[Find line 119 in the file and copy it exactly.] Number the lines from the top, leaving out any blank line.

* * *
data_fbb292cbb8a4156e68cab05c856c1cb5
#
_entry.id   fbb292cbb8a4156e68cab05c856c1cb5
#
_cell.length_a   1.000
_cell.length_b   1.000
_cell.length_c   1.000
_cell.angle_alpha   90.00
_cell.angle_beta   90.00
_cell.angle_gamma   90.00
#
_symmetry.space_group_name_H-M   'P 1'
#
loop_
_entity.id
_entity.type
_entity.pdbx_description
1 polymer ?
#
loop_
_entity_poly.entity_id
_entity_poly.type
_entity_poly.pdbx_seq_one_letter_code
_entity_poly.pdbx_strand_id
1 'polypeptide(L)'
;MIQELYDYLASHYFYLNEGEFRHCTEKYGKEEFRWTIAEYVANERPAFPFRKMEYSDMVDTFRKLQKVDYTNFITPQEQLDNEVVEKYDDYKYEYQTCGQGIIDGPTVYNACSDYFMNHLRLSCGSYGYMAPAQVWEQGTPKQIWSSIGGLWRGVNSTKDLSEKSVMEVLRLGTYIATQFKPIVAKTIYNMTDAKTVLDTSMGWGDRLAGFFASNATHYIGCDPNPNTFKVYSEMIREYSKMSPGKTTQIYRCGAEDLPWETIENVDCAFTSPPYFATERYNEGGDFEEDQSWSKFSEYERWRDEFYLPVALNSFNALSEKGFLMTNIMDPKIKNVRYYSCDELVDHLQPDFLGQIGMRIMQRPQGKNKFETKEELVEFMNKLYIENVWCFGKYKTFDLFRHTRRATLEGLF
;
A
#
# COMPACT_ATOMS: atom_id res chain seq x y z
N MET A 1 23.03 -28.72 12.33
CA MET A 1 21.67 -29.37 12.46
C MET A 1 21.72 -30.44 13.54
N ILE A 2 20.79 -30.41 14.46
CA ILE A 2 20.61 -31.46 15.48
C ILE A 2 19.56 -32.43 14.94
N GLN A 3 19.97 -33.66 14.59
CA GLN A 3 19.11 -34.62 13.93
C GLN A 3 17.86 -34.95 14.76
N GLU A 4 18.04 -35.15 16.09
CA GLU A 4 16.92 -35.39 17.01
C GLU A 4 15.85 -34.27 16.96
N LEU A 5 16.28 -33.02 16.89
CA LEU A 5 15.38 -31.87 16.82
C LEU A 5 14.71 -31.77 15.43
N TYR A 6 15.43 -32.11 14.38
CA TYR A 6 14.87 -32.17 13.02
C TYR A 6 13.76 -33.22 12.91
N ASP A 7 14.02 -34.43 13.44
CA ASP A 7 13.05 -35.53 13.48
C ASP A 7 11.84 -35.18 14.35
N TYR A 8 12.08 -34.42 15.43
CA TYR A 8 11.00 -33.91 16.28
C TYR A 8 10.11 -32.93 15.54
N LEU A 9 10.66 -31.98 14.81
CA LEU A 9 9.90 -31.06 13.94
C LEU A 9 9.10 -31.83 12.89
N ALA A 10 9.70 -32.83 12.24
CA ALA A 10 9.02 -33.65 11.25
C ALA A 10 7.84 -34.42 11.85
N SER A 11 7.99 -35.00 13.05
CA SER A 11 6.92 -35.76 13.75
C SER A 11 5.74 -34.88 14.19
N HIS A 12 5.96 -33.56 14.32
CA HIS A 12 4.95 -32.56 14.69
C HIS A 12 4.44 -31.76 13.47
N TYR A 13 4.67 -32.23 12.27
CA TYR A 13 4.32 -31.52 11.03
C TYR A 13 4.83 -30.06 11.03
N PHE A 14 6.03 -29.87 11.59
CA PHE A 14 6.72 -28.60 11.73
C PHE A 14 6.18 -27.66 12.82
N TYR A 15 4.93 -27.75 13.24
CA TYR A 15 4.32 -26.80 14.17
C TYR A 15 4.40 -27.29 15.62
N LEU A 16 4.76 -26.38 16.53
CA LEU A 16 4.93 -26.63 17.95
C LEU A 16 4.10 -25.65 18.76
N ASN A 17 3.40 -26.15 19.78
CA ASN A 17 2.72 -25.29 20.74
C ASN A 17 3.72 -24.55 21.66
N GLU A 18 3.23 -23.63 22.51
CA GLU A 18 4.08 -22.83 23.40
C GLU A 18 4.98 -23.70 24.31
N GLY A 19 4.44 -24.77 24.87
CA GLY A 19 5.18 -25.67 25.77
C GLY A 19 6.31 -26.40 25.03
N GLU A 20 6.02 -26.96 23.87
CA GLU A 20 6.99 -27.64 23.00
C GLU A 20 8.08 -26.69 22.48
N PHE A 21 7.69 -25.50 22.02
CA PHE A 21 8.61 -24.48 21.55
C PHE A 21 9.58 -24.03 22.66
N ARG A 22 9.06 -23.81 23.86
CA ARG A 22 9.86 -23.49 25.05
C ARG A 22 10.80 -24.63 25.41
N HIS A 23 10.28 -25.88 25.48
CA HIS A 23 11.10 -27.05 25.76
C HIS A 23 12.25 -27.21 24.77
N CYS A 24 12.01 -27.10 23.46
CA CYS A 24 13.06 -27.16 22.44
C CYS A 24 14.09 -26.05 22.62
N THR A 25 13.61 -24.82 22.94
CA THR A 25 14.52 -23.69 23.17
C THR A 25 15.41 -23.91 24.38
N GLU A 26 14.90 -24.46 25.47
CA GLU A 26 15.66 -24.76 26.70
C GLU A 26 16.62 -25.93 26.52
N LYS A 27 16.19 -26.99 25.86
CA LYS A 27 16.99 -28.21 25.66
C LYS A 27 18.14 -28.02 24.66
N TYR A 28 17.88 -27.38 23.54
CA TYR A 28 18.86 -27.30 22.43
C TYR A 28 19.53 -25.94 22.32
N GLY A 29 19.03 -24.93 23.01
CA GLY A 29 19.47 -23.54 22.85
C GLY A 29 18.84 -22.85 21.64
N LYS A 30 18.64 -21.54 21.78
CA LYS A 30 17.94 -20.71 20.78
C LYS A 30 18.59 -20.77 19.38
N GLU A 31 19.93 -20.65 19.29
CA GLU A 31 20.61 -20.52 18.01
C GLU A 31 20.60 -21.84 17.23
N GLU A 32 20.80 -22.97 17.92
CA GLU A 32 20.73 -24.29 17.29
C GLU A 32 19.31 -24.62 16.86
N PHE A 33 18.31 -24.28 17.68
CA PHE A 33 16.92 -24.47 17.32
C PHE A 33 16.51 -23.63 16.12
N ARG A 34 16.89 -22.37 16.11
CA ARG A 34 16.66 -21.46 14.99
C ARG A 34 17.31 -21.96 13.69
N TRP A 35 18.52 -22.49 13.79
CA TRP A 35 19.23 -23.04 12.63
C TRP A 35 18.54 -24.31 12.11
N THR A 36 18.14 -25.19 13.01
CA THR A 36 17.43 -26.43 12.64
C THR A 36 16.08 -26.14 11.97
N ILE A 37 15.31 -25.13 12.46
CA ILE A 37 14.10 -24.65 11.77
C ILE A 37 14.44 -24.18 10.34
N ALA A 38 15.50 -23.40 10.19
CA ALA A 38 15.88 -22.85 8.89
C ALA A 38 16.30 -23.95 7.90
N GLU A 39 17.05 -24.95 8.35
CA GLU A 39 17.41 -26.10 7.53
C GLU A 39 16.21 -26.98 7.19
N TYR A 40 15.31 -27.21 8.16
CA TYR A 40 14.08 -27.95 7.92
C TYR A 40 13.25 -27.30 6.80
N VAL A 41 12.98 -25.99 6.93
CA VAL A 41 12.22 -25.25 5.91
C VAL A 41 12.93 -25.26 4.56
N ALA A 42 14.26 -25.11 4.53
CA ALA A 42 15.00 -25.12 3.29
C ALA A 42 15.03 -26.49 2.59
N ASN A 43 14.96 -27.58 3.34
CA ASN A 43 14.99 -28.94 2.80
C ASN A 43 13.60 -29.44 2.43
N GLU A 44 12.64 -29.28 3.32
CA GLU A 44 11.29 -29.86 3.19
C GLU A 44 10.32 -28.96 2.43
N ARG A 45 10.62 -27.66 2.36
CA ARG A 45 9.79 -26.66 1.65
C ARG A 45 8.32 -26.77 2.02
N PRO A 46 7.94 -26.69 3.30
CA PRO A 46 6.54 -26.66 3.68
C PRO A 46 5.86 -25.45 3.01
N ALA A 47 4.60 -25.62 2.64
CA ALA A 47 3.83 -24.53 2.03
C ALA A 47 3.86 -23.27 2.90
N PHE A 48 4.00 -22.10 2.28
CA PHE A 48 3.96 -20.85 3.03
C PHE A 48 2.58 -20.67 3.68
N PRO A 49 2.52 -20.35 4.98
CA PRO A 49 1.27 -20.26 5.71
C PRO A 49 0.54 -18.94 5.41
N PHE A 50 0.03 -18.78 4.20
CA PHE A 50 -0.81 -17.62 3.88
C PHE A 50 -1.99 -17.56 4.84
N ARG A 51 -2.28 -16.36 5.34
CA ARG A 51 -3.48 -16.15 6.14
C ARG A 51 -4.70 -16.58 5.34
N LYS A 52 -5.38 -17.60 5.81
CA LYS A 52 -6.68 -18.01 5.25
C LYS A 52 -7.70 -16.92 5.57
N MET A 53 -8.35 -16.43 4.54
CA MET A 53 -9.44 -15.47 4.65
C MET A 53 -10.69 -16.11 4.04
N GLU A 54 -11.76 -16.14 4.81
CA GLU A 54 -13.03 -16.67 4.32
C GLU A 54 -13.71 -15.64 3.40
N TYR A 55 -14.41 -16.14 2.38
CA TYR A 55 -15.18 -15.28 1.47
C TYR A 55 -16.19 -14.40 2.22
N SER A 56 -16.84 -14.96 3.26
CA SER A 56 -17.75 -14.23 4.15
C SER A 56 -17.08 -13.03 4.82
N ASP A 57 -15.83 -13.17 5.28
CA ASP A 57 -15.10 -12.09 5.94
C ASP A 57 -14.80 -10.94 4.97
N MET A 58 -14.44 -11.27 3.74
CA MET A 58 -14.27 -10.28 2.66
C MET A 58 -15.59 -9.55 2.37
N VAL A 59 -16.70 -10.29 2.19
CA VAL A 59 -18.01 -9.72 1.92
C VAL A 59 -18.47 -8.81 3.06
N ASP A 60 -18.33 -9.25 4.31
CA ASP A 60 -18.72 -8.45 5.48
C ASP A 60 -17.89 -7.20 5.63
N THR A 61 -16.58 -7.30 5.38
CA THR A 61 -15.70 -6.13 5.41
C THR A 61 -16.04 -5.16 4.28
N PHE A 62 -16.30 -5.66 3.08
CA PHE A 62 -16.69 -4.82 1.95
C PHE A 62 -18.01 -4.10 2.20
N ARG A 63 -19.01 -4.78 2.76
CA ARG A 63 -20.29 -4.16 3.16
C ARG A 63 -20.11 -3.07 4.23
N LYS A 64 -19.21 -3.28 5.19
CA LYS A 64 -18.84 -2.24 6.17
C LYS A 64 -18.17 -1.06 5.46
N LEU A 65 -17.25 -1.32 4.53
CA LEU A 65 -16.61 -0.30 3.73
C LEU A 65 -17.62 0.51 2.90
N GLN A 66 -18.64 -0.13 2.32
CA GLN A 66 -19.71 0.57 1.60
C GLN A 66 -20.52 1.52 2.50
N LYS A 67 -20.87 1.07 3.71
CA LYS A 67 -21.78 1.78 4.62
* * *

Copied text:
CA LYS A 30 17.94 -20.71 20.78